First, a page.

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The arts are very near and dear to my heart. I’ve spent the majority of my life pursuing and living a career as a (mildly to extremely) eccentric artist in the forms of professional dancer and dance teacher. One day, one of my students commented that she didn’t understand why anyone would take so many dance classes if they didn’t plan on actually becoming a dancer. My heart nearly dropped out of my chest. I briefly explained to her that the goal of dance class is not merely to make professional dancers–it is to make better human beings.

Here is a little bit on why I think doing a dance class, taking a tour at the art museum, listening to classical music, or any number of other artistic pursuits helps us become better human beings.

1) Art teaches us to love mystery:

What work of art have you witnessed in your life that you totally understood and absolutely nothing was shrouded or left to question? I hope none. Even the most obvious story ballets that I’ve witnessed leave me with questions (i.e. what the heck happened in Drosselmeyer’s life to make him such a creepy uncle?).

Most works of art are less obvious than a story ballet like the Nutcracker. I can listen to Modest Mussorgsky’s “Night on Bald Mountain” over and over and still not have a complete understanding to every note and nuance. It’s wonderful, because there are new depths to plummet and discover with each listen.

But why is it important that we love mystery? Because God is mystery and because each human being, created in His image, is mystery as well. We can never completely know a person and we can never completely know God. As a Byzantine Catholic, I believe even the saints in Heaven do not know everything about God. They are still plummeting the depths of His mystery even in their perfect communion with Him.

Many times, this mystery is what we love but also sometimes hate and deny about both God and man. While there are times that I love a God who is unfathomable, I also get frustrated when God does not give obvious answers to my questions or when he fails to answer them at all except with, “That’s not something you need to know.” I am ashamed to admit that I have put people in boxes and assumed that I knew everything of who they are. And I do all this because I am afraid of having anything unknown. Maybe it’s my pride. Maybe it’s an irrational need for safety. Who knows?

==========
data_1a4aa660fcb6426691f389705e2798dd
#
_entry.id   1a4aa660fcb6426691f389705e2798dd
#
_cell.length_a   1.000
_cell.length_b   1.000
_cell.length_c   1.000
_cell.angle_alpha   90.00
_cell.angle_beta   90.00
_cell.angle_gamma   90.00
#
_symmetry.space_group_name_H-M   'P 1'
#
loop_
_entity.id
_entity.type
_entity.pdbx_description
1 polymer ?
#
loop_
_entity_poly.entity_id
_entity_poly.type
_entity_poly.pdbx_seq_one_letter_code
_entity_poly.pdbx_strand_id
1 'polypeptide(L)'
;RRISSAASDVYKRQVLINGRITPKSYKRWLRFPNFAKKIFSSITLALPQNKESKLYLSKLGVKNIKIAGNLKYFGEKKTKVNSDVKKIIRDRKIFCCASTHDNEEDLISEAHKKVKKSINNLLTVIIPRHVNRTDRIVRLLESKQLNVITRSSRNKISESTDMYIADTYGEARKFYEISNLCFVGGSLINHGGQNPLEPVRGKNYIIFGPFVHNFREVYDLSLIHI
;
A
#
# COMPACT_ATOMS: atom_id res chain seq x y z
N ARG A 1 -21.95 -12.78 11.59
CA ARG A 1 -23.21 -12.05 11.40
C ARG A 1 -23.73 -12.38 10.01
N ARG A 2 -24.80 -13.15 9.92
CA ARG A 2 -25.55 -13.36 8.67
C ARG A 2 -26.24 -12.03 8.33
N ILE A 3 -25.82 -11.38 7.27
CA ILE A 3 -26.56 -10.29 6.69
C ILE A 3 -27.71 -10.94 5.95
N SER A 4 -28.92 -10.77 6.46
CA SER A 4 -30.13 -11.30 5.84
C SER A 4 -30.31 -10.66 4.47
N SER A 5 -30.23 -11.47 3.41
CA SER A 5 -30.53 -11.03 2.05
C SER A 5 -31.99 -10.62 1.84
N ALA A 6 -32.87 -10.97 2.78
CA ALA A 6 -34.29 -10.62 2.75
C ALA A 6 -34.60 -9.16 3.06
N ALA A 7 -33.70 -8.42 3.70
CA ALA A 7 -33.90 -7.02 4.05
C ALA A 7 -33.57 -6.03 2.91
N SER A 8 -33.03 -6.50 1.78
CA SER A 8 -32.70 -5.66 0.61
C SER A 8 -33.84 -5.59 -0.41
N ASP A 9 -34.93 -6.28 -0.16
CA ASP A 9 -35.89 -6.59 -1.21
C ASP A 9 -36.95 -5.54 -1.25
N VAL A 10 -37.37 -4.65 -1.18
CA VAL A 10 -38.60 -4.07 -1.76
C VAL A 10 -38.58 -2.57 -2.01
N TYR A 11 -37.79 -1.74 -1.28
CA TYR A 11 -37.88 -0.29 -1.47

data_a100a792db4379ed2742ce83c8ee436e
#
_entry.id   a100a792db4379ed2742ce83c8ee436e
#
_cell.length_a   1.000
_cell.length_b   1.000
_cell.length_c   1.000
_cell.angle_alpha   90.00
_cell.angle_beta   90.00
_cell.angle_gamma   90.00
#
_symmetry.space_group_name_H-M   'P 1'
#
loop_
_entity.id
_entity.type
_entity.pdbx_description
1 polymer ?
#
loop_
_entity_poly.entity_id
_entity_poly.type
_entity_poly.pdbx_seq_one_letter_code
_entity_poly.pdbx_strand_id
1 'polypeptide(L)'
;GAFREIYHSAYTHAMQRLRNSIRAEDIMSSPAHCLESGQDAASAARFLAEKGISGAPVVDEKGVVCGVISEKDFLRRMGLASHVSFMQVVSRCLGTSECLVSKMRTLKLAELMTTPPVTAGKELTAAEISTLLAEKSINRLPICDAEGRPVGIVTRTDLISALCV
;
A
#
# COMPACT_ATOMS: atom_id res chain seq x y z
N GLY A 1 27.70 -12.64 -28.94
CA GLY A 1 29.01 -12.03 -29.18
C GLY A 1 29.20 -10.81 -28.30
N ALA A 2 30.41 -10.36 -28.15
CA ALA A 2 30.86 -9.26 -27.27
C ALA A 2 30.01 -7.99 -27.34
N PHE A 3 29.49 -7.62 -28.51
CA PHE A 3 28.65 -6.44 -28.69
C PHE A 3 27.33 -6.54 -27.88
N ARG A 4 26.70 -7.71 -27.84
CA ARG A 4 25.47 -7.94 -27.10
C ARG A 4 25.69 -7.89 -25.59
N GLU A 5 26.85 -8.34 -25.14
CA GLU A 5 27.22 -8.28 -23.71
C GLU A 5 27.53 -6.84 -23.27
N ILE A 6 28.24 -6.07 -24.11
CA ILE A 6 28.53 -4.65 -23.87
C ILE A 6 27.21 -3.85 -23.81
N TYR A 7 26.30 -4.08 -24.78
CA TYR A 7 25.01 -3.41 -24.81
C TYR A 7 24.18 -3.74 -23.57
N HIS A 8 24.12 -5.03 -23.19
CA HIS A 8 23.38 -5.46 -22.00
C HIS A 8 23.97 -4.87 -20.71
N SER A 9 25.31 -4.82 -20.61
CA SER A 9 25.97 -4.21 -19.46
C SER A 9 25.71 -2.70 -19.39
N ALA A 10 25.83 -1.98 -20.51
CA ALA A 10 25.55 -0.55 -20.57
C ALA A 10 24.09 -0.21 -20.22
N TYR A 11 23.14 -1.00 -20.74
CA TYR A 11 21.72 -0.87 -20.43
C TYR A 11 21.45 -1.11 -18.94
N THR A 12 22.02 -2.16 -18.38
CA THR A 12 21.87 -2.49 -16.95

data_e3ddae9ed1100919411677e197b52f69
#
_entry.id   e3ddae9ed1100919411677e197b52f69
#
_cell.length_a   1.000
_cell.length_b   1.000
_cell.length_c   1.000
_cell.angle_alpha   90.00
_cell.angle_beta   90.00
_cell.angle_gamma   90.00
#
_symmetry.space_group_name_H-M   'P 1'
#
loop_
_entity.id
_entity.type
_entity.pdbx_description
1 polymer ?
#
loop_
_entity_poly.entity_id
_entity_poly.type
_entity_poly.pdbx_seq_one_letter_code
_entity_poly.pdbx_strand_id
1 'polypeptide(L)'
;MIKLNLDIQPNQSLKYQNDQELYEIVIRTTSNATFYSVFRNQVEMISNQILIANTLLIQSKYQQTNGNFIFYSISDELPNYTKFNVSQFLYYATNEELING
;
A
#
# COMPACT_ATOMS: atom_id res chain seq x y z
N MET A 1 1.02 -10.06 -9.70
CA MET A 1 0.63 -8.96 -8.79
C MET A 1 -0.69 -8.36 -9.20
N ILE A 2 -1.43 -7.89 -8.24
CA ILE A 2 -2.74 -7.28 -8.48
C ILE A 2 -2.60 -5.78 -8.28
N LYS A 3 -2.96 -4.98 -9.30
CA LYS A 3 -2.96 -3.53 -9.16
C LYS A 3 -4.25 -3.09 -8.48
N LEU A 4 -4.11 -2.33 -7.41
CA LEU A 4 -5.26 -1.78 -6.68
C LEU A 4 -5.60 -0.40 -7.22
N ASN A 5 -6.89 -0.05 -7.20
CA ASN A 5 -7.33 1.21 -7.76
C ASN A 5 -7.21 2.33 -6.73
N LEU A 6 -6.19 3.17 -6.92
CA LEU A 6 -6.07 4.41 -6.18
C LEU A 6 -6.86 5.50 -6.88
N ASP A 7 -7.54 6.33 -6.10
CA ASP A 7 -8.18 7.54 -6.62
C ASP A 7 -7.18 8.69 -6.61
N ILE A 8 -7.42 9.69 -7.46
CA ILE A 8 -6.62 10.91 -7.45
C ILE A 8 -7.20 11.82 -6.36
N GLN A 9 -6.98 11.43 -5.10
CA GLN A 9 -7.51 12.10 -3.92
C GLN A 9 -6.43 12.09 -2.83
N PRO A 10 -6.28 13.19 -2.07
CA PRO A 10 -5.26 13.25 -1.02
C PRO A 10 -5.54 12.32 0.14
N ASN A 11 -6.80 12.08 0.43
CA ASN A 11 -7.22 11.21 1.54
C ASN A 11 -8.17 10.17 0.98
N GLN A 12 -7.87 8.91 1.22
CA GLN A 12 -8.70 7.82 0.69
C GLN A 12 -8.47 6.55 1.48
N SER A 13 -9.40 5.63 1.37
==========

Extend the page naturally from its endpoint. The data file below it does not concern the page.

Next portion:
But the more I can appreciate some mystery on the stage or in a painting, the more I learn to appreciate and love–rather than fear–the mystery of others.

2) Art teaches us to appreciate nuance.

I love this definition of “nuance” from Merriam-Webster: “sensibility to, awareness of, or ability to express delicate shadings (as of meaning, feeling, or value).”

Art without nuance is facile at best, as is all theology and philosophy: Caravaggio’s paintings would be worthless without the nuance of his use of shadow and light. Martha Graham’s works would fail to be so powerful without her specific use of spinal articulations, contractions, and hand movements. Jane Austen’s characters would be two dimensional without her attentive description of the details of their actions, expressions, and conversations.

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Nuance is also what makes Pope Francis so impossible to understand for many people. Catholics who miss the “delicate shadings” of their own theology and philosophy are confused when Pope Francis says, “It is not necessary to talk about these issues [abortion, contraception, and gay marriage] all the time.” Media unaware those same delicate shadings, such as a morning talk radio show to which I was listening, thought it was a radical “change of policy” (as if Catholic moral teaching equates with “policy”, another place where nuance makes a difference) when Pope Francis said, “Who am I to judge?” concerning people with homosexual feelings.

I don’t think you have to be involved with an art to appreciate and be aware of nuance in other areas of life, but I think the perpetual attention given to nuance throughout my dance, art, and music training helped me tremendously to recognize and understand the nuances of my spiritual beliefs.

3) Art gives us beauty.

This is perhaps the most important reason that we need art.

Beauty is without use. It does nothing practical for us. But it does fill our soul and move us when we most need moving.

In the words of Dostoevsky:

“Do you know that mankind can live without…science, without bread, and it only cannot live without beauty, for then there would be nothing at all to do in the world! The whole secret is here, the whole of history is here. Science itself would not stand for a minute without beauty.”

He also said in The Idiot that “beauty will save the world,” and Pope Francis repeated this quote in Lumen Fidei.

At some point, we have to learn to see God as we see beauty, not as merely some practical provider like a vending machine, but Someone who fills our souls without explanation or condition.

I find this especially relevant to how we see the Eucharist. The Eucharist is not practical. The Eucharist is without use, (even though we may have tried to use it as some sort of good luck talisman or vitamin). The Eucharist exists–like beauty–to fill our souls and to move us when we most need moving, first and foremost.

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